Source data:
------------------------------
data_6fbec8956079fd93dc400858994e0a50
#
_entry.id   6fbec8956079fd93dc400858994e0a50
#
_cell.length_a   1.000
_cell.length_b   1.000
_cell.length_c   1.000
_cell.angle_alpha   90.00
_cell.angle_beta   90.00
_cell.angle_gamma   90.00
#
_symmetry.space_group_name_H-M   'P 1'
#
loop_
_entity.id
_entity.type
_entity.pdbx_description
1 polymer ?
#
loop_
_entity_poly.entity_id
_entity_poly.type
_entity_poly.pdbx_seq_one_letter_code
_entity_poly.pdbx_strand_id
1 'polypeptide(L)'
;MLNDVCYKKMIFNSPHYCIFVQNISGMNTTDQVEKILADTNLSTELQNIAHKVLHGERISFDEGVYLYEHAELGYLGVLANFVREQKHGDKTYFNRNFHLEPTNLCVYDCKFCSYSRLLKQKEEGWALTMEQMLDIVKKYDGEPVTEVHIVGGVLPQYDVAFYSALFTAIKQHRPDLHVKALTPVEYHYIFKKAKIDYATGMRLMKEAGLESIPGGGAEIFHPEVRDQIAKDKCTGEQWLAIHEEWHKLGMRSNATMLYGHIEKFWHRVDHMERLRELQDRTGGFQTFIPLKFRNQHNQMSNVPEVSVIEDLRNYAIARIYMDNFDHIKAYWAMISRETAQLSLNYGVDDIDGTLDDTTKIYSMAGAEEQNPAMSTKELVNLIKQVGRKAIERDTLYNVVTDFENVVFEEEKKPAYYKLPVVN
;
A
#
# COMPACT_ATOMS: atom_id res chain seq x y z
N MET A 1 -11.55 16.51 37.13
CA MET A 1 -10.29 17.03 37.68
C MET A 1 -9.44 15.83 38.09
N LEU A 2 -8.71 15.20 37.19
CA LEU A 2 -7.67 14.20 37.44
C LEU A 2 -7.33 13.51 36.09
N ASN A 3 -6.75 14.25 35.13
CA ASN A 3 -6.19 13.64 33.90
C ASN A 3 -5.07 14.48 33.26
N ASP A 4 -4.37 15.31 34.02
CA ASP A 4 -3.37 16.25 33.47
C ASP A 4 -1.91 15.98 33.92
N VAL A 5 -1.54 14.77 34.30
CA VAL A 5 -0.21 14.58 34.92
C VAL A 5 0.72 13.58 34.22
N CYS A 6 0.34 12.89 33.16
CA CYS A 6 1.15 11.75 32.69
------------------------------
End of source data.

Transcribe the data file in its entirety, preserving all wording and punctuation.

data_6fbec8956079fd93dc400858994e0a50
#
_entry.id   6fbec8956079fd93dc400858994e0a50
#
_cell.length_a   1.000
_cell.length_b   1.000
_cell.length_c   1.000
_cell.angle_alpha   90.00
_cell.angle_beta   90.00
_cell.angle_gamma   90.00
#
_symmetry.space_group_name_H-M   'P 1'
#
loop_
_entity.id
_entity.type
_entity.pdbx_description
1 polymer ?
#
loop_
_entity_poly.entity_id
_entity_poly.type
_entity_poly.pdbx_seq_one_letter_code
_entity_poly.pdbx_strand_id
1 'polypeptide(L)'
;MLNDVCYKKMIFNSPHYCIFVQNISGMNTTDQVEKILADTNLSTELQNIAHKVLHGERISFDEGVYLYEHAELGYLGVLANFVREQKHGDKTYFNRNFHLEPTNLCVYDCKFCSYSRLLKQKEEGWALTMEQMLDIVKKYDGEPVTEVHIVGGVLPQYDVAFYSALFTAIKQHRPDLHVKALTPVEYHYIFKKAKIDYATGMRLMKEAGLESIPGGGAEIFHPEVRDQIAKDKCTGEQWLAIHEEWHKLGMRSNATMLYGHIEKFWHRVDHMERLRELQDRTGGFQTFIPLKFRNQHNQMSNVPEVSVIEDLRNYAIARIYMDNFDHIKAYWAMISRETAQLSLNYGVDDIDGTLDDTTKIYSMAGAEEQNPAMSTKELVNLIKQVGRKAIERDTLYNVVTDFENVVFEEEKKPAYYKLPVVN
;
A
#
# COMPACT_ATOMS: atom_id res chain seq x y z
N MET A 1 -11.55 16.51 37.13
CA MET A 1 -10.29 17.03 37.68
C MET A 1 -9.44 15.83 38.09
N LEU A 2 -8.71 15.20 37.19
CA LEU A 2 -7.67 14.20 37.44
C LEU A 2 -7.33 13.51 36.09
N ASN A 3 -6.75 14.25 35.13
CA ASN A 3 -6.19 13.64 33.90
C ASN A 3 -5.07 14.48 33.26
N ASP A 4 -4.37 15.31 34.02
CA ASP A 4 -3.37 16.25 33.47
C ASP A 4 -1.91 15.98 33.92
N VAL A 5 -1.54 14.77 34.30
CA VAL A 5 -0.21 14.58 34.92
C VAL A 5 0.72 13.58 34.22
N CYS A 6 0.34 12.89 33.16
CA CYS A 6 1.15 11.75 32.69